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Case Study: Improving Early Education Quality Through Leadership Support

Learn how Massachusetts used The Essential Survey, along with leadership training and supports, to transform their early childhood system.

The Challenge:

The state of Massachusetts wanted to improve early education program quality across the state by testing a theory of change: they believed that effective program leadership is a key driver of early education program quality, but lacked rigorous evidence of how leaders’ impact on organizational performance improves child outcomes. To test their theory, the state created an Early Childhood Support Organization (ECSO) initiative to offer childcare leaders three intensive support models. Early Education Leaders, an Institute at University of Massachusetts Boston invited Start Early to co-create one of the ECSO’s by integrating the Start Early Essentials into its model design.

The Results:

Early Education Leaders and Start Early combined their expertise in instructional leadership to design a customized, state-wide leadership support program. Their two-year Essential Leadership Model centered Start Early’s evidence-based Essentials Framework and included the Essential 0-5 Survey for data collection on culture and climate, the Data Use and Improvement Toolkit to address problems of practice, and leadership training in the form of courses, communities of practice, and coaching.

Massachusetts’ theory of improving quality through leadership support is already showing promising results across the state. Third party evaluation of all three ECSOs shows:

  1. Leaders have more confidence and engage in more positive leader practices.
  2. Educators maintain a positive perception of program climate and are more likely to stay in the field.
  3. Supports for leaders may be moving programs toward improvements in quality.

(As a leader,) you’re changing your mindset. You’re giving up a little of your power and giving it back to (the staff) and they feel included in what’s happening in the program. They’re not just being told what to do, they’re helping. ... It makes them feel empowered, like we’re collaborating more. When they feel that way, they’re going to be just as excited as you are.

Mandy Chaput, Director, YWCA Northeastern MA Early Childhood Center
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Participant Spotlight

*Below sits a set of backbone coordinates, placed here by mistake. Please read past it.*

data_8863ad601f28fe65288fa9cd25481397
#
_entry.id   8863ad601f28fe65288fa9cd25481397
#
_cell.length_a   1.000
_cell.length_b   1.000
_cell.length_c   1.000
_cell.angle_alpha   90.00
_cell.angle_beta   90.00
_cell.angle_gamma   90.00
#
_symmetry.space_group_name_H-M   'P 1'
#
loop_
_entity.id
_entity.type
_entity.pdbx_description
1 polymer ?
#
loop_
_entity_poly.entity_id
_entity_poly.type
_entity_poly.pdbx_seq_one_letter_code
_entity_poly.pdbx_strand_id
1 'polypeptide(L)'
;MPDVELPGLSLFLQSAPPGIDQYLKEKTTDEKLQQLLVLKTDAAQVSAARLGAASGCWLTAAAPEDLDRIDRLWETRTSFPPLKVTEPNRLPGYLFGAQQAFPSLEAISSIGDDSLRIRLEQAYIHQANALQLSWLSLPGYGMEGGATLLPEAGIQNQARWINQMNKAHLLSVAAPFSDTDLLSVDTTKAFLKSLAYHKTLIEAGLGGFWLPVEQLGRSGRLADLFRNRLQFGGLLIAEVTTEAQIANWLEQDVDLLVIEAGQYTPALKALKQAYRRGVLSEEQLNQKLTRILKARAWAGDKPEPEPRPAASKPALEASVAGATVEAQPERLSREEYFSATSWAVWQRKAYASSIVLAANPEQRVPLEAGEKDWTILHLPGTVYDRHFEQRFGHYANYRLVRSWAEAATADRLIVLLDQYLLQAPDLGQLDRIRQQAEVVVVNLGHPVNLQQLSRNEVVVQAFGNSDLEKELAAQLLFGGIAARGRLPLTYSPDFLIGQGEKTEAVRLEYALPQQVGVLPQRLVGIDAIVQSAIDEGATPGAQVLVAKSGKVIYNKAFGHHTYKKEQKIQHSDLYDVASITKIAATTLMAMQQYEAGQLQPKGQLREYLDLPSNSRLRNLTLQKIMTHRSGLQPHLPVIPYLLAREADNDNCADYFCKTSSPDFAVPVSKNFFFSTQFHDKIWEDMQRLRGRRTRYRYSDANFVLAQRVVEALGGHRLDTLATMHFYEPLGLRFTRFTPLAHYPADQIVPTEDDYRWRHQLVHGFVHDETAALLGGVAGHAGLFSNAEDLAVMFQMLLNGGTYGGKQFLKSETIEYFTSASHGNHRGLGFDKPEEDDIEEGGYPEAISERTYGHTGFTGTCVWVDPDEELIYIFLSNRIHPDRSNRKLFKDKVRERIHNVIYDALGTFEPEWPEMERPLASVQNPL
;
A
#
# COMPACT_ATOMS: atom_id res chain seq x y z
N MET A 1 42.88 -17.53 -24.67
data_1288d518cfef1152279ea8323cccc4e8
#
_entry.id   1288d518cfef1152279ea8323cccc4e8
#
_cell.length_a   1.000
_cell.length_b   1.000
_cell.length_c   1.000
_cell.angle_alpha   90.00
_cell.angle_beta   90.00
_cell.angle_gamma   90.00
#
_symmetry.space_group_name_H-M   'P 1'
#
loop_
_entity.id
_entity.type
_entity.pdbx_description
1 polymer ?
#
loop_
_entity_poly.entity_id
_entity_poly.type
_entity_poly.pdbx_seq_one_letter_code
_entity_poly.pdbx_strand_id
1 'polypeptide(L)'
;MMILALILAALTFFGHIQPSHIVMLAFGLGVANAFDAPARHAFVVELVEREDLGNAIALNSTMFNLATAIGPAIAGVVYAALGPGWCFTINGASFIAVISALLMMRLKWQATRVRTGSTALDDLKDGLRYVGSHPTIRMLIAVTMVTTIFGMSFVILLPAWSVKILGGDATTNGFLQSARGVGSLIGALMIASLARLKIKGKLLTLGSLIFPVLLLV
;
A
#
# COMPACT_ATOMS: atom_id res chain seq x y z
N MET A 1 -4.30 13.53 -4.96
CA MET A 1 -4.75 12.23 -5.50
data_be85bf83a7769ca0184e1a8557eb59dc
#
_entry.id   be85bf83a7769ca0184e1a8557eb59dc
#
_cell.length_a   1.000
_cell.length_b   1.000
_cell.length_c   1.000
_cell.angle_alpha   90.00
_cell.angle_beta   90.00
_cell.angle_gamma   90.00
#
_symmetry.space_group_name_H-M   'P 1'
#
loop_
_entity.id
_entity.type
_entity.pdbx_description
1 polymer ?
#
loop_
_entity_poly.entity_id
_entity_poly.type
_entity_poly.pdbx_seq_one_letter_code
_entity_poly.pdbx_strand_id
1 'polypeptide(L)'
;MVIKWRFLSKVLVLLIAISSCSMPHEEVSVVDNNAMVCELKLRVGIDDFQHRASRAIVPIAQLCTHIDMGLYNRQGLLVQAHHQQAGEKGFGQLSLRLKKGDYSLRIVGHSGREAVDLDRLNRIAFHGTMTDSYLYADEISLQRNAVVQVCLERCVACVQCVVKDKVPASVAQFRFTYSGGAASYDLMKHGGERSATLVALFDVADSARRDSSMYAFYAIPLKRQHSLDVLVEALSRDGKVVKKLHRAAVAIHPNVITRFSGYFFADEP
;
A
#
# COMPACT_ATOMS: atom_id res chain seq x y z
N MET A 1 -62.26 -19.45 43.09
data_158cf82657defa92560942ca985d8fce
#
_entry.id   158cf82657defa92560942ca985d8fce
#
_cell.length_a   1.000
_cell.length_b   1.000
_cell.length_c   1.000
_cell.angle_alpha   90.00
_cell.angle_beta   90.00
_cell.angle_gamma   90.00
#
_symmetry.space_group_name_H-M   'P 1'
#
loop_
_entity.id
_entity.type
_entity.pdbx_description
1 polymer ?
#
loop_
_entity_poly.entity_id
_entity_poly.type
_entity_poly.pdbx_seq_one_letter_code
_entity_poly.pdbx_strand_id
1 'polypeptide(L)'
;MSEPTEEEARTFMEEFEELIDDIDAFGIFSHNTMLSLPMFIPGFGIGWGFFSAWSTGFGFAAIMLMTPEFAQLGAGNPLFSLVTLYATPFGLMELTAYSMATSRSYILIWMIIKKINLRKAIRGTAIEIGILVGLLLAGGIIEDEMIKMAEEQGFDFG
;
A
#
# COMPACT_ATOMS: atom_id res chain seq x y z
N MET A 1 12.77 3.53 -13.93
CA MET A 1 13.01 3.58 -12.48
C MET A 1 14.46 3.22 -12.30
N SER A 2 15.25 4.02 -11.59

The YWCA of Northeastern Massachusetts offers one of many examples of how child care leaders are changing the way they lead. They explain how working with the Essential Leadership Model “changed their entire program:”

    • When leaders give up power, staff engagement increases. With autonomy to choose the Collaborative Teachers Essential as their first area of focus, staff became immediately invested in program improvement outcomes.
    • Using root cause analysis changes mindsets. By following the Essential Toolkit’s visual root cause analysis exercises, the YWCA team discovered that recommitting to being child centered shifted their collective mindset from defensive behaviors to constructive, professional peer engagement.
    • Focusing on data works. Program leaders found that having visual Essentials data was key to moving staff improvement efforts forward. It replaced guessing and gossip with facts.
    • Seeing incremental change motivates staff to keep improving. When staff saw immediate improvements from their first 30-day Plan Do Study Act (PDSA) cycle, they became eager to tackle more problems together.
    • Essentials work creates a clear roadmap for strategic investment. Through root cause analysis and PDSA cycles, the team saw that investing in classroom observation and coaching was most critical to increasing quality and positive outcomes – and created a new Preschool Curriculum Coordinator position to sustain this focus for years to come.
    • Continuous improvement cycles become routine ways of operating. The protocols in the Essential Toolkit became so embraced by YWCA staff that they now routinely apply the root cause analysis and PDSA cycle across any problem of practice in their program – from raising CLASS scores to implementing a new curriculum. These cycles are now baked into the program culture.

(Adopting) the child-centered mindset was a huge thing. Everybody’s understanding this is about coming together, working together. All the teachers and the admin – everybody working together towards a common goal.

Gabby Giunta, Preschool Curriculum Coordinator, YWCA Northeastern MA Early Childhood Center
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